by Nir Paldi, compiled and edited by Carly Maga
The co-creator, co-writer, and lead performer of Ballad of the Burning Star, Nir Paldi, has spoken often about the show, from its premiere at the 2013 Edinburgh Fringe Festival through its ensuing worldwide tours. Here are some quotes we’ve found to shine some light on key aspects of the show, which uses a cabaret and chorus to explore the Israeli-Palestinian conflict using Paldi’s personal stories, the real stories of others, and historical events.
- On his conflicted feelings while growing up in Israel: “Ever since I was a young child, I felt this lingering pain and disappointment, this anger that what is going on is so stupid. But I could never define what I felt was right without a second later feeling completely different… I would feel very angry about the Israeli politicians and people who are not doing anything, and feel very guilty. But a second later, I would feel very angry at the Palestinians who are destroying opportunities and exploding buses. But a second later, I would think, ‘Missiles are falling on Israel, why wouldn’t they attack back?’ These voices drove me slightly insane.” (Source: The Guardian)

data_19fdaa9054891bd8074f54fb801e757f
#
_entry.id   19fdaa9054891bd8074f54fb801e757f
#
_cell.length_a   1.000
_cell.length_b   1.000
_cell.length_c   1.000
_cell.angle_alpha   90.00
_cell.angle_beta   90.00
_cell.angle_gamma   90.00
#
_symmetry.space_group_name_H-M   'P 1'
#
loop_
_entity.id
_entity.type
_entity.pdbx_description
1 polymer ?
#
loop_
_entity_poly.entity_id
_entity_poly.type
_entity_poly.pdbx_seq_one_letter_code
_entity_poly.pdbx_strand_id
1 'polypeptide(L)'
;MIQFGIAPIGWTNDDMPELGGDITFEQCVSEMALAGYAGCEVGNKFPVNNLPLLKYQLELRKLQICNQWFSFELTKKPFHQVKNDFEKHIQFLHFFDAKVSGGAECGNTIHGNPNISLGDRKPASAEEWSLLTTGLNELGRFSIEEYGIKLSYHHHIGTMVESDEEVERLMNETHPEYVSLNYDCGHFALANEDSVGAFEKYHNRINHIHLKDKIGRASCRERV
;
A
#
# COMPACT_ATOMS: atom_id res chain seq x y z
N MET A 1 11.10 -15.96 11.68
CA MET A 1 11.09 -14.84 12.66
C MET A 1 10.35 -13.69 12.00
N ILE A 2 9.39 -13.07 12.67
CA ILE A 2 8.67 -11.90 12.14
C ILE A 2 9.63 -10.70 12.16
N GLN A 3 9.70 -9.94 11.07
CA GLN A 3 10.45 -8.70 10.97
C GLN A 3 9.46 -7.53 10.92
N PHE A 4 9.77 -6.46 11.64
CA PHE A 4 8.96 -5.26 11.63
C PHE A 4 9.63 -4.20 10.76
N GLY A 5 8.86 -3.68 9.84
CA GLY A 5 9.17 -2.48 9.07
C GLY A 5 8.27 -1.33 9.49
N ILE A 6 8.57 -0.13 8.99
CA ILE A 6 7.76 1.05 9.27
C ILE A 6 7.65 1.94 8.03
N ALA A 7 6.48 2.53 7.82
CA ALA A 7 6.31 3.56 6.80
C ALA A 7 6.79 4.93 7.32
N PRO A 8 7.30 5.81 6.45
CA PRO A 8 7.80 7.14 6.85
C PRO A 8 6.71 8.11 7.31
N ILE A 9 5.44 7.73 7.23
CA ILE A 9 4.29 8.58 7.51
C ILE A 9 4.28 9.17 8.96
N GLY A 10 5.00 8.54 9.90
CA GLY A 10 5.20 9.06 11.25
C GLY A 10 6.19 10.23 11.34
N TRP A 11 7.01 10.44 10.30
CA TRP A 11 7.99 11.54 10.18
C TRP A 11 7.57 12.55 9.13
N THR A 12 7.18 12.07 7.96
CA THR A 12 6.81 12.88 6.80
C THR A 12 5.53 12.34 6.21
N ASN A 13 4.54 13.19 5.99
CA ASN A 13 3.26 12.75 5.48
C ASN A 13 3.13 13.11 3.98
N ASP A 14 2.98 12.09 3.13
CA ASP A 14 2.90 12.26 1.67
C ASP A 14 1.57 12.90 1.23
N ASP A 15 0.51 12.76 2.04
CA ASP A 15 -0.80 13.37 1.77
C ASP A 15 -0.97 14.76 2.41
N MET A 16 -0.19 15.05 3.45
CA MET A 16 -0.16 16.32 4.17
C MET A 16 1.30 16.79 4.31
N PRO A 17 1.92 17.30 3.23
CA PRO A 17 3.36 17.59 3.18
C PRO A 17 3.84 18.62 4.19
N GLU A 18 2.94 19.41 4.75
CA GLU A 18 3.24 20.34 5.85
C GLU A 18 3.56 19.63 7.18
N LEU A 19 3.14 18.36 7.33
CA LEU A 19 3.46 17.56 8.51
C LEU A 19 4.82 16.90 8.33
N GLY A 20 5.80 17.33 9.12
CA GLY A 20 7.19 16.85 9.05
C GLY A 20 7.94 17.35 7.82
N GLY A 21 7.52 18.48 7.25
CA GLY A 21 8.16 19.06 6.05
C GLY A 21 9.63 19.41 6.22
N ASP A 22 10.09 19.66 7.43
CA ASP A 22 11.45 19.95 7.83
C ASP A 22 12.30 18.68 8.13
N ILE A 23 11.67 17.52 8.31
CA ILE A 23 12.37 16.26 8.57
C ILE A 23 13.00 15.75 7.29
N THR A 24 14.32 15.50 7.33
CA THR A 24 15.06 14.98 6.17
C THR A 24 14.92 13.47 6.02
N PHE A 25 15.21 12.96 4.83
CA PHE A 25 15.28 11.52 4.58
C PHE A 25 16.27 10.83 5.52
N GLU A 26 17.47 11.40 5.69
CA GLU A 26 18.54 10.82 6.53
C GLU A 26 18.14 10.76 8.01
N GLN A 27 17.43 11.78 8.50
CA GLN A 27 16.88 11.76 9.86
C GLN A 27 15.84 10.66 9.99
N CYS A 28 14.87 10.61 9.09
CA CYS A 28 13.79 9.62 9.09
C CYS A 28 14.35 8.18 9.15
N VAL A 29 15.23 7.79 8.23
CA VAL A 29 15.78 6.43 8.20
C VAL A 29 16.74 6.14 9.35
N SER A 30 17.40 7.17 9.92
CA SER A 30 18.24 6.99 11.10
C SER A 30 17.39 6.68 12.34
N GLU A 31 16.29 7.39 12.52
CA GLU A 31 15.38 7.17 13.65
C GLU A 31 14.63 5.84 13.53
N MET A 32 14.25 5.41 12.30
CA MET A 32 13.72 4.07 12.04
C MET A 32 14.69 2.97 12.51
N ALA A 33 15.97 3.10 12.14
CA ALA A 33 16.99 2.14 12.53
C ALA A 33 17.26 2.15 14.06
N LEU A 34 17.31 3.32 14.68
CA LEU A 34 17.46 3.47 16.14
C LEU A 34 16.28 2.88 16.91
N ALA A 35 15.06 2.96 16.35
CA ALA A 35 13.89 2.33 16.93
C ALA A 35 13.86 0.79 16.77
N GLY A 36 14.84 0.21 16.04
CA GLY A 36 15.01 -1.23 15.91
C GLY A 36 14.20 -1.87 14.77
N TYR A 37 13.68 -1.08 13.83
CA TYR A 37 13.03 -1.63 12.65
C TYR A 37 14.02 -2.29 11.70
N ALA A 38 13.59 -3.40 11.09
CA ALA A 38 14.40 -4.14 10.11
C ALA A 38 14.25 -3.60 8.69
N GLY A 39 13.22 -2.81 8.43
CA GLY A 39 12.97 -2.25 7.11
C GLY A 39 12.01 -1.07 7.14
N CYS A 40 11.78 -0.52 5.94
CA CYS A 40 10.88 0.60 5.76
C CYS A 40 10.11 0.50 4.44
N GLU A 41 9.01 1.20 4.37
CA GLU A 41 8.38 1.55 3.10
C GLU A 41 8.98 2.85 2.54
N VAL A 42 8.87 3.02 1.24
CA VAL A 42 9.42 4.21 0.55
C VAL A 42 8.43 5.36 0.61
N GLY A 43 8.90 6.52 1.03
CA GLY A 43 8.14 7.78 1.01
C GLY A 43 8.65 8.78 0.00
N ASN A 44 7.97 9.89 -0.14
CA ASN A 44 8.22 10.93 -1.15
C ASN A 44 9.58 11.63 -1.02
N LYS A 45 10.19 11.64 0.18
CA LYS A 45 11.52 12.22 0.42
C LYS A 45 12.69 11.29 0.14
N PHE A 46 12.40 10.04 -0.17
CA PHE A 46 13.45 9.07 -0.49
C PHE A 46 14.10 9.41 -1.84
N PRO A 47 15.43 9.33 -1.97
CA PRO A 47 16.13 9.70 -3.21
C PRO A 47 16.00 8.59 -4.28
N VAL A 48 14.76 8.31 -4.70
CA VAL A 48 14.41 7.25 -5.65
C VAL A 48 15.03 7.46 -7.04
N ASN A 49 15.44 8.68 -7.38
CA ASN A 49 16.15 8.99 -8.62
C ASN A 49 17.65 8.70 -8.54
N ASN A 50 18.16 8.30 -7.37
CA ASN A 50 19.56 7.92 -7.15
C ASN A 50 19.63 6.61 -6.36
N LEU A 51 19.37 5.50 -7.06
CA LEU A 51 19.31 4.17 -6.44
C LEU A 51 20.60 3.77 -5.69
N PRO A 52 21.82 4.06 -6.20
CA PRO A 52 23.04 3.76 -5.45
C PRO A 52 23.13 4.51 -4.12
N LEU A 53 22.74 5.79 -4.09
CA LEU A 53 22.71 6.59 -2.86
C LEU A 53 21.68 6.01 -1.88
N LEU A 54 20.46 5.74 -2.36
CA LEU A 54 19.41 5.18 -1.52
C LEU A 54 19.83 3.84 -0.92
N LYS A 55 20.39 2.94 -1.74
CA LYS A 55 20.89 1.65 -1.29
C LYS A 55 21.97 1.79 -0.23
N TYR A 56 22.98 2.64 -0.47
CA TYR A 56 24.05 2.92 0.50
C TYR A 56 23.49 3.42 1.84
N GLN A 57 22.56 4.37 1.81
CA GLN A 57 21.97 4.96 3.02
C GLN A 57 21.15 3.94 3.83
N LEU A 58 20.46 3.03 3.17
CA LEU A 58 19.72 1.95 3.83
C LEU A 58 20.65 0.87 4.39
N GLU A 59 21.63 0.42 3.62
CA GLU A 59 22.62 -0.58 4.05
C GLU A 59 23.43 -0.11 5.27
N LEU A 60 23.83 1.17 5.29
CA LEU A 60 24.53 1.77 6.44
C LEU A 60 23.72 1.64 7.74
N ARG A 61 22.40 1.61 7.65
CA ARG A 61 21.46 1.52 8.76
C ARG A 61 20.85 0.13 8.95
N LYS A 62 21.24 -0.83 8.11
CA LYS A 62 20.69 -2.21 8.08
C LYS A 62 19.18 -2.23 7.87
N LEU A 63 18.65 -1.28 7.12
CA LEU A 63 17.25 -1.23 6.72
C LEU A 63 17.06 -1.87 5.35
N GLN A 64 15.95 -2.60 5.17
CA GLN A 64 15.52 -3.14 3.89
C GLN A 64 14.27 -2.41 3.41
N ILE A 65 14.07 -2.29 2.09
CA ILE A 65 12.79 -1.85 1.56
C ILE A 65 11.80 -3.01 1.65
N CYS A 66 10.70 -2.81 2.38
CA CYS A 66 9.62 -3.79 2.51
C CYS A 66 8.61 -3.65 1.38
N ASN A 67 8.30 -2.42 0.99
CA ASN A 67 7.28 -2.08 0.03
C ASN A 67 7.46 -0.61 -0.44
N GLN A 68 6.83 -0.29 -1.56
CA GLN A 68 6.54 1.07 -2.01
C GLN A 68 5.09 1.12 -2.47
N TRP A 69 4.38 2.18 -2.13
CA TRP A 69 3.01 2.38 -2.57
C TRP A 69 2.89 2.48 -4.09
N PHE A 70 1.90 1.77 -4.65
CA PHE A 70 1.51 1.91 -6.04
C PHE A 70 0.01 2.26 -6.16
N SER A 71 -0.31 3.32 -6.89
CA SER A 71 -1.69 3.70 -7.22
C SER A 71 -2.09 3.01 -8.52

- On the use of drag and cabaret: “Being a man in drag gives you the freedom to say whatever it is you want to say, to be very direct and rude and flamboyant. I chose cabaret because of its ability to involve the audience – to bring them into the story and then in some way betray them and play with them.” (Source: Cherwell)
- On the intense reactions to the show: During one performance at the Edinburgh Fringe, a man grabbed Star’s dress and shouted angrily after mishearing a line. Star defused the situation, saying “Is that right sweetheart? I’d love to hear more of your thoughts but I have a show to get on with…” instead of discussing it further. Paldi says, “If we’d wanted to have a debate, I could’ve phoned people and said, ‘let’s talk’ – but actually I took years to construct this thing, to communicate something very specific.” Luckily, we have Star to keep moods calm, he says. “She protects us – me and the audience.” (Source: AYoungerTheatre.com)
- On what he hopes audiences will take away: “For the tour – well, I want people to leave the theatre feeling thrilled, captivated and excited by the theatrical experience they went through, but also disturbed by what the piece is dealing with, by the reality I grew up with and one that still persists today. I’m hoping that somewhere within the darkness of this piece, people will be able to find some hope as well.” (Source: The North Wall Arts Centre)